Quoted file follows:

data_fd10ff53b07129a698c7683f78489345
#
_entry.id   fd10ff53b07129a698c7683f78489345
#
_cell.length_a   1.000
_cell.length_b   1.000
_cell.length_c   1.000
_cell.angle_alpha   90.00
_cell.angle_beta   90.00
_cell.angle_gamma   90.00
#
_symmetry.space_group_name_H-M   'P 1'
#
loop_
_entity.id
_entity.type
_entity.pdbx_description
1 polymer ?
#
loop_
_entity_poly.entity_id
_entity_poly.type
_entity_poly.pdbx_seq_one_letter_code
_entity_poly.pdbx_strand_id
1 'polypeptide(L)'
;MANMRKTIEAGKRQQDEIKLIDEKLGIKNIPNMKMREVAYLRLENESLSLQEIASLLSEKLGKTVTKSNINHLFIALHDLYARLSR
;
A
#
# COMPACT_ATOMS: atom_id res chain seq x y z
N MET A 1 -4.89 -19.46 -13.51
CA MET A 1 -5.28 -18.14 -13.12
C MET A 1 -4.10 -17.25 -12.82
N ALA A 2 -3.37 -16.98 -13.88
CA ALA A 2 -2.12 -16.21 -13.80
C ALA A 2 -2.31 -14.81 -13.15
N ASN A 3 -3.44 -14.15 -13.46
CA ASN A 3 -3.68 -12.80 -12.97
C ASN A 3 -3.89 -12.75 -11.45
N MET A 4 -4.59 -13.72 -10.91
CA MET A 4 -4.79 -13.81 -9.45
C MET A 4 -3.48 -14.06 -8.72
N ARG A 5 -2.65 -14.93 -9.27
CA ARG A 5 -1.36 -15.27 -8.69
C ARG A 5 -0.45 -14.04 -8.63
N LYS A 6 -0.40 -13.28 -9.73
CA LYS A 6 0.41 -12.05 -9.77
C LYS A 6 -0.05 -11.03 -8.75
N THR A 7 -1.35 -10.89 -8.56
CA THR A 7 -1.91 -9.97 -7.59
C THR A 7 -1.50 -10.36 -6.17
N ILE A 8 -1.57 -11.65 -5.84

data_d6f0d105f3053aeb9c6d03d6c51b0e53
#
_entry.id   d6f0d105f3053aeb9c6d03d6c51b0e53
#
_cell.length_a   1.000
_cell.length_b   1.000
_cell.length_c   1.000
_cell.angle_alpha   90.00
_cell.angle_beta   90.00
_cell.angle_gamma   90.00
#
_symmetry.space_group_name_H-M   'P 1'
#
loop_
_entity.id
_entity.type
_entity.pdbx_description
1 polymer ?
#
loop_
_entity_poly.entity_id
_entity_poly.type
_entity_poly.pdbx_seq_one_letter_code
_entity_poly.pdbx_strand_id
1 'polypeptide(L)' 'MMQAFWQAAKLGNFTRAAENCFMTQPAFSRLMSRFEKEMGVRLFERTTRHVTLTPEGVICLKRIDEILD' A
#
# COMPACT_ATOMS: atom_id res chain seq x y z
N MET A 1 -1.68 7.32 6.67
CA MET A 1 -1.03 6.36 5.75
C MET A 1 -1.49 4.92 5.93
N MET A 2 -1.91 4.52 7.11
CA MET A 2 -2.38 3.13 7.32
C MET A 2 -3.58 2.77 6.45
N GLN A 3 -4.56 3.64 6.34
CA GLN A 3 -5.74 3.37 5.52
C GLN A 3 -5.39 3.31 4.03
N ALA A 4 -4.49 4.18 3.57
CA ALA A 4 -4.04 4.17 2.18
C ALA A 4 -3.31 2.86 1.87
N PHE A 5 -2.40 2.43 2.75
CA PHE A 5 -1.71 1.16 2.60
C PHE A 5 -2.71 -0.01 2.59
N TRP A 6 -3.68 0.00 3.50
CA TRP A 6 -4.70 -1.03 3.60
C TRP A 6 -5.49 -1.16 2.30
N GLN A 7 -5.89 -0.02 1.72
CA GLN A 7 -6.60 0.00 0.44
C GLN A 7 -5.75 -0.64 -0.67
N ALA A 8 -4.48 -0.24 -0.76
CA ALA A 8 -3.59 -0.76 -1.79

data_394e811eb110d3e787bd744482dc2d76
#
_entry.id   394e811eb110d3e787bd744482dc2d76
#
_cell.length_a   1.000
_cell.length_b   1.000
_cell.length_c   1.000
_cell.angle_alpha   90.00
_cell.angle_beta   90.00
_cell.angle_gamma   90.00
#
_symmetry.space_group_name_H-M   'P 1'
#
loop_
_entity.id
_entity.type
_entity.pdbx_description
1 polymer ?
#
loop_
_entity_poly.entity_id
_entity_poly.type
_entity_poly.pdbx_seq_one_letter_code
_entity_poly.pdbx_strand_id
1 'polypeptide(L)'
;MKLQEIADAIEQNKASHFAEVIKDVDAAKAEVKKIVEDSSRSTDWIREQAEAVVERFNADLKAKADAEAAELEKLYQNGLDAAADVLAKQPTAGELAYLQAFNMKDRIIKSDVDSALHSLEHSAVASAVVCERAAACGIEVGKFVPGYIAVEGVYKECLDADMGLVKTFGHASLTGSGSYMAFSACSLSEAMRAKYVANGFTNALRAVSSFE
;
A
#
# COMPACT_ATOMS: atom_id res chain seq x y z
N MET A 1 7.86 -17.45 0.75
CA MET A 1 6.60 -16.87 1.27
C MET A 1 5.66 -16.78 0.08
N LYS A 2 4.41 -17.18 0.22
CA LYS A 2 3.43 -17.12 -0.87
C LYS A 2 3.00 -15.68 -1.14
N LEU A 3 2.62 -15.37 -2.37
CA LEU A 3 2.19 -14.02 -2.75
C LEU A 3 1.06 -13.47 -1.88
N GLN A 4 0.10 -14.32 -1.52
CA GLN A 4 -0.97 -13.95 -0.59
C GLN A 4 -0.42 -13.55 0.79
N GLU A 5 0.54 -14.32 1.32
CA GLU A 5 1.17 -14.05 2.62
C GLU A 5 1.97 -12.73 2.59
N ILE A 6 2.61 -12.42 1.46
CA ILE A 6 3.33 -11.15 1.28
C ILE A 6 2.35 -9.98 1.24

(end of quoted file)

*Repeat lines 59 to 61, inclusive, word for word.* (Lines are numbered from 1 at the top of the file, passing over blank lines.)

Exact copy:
_cell.length_c   1.000
_cell.angle_alpha   90.00
_cell.angle_beta   90.00